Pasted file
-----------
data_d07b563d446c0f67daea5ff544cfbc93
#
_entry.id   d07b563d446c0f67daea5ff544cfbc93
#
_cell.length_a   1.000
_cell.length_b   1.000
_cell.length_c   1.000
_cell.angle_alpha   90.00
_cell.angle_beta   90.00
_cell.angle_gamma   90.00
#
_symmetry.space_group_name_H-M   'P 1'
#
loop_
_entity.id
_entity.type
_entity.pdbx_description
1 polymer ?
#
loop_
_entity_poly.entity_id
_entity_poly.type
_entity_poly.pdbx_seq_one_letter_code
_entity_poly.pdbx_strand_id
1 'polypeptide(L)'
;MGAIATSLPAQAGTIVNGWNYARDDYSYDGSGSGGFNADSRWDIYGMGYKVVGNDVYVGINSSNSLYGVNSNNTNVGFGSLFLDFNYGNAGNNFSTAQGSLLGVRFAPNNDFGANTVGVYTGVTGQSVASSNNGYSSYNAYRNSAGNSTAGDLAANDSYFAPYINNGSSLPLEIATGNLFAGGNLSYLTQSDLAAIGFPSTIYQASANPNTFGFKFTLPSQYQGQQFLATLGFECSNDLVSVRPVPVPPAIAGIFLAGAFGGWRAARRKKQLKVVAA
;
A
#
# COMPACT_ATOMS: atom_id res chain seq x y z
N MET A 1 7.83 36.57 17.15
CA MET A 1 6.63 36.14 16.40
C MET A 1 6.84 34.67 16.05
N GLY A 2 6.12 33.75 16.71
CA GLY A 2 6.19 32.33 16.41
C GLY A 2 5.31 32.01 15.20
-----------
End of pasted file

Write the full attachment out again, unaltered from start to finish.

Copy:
data_d07b563d446c0f67daea5ff544cfbc93
#
_entry.id   d07b563d446c0f67daea5ff544cfbc93
#
_cell.length_a   1.000
_cell.length_b   1.000
_cell.length_c   1.000
_cell.angle_alpha   90.00
_cell.angle_beta   90.00
_cell.angle_gamma   90.00
#
_symmetry.space_group_name_H-M   'P 1'
#
loop_
_entity.id
_entity.type
_entity.pdbx_description
1 polymer ?
#
loop_
_entity_poly.entity_id
_entity_poly.type
_entity_poly.pdbx_seq_one_letter_code
_entity_poly.pdbx_strand_id
1 'polypeptide(L)'
;MGAIATSLPAQAGTIVNGWNYARDDYSYDGSGSGGFNADSRWDIYGMGYKVVGNDVYVGINSSNSLYGVNSNNTNVGFGSLFLDFNYGNAGNNFSTAQGSLLGVRFAPNNDFGANTVGVYTGVTGQSVASSNNGYSSYNAYRNSAGNSTAGDLAANDSYFAPYINNGSSLPLEIATGNLFAGGNLSYLTQSDLAAIGFPSTIYQASANPNTFGFKFTLPSQYQGQQFLATLGFECSNDLVSVRPVPVPPAIAGIFLAGAFGGWRAARRKKQLKVVAA
;
A
#
# COMPACT_ATOMS: atom_id res chain seq x y z
N MET A 1 7.83 36.57 17.15
CA MET A 1 6.63 36.14 16.40
C MET A 1 6.84 34.67 16.05
N GLY A 2 6.12 33.75 16.71
CA GLY A 2 6.19 32.33 16.41
C GLY A 2 5.31 32.01 15.20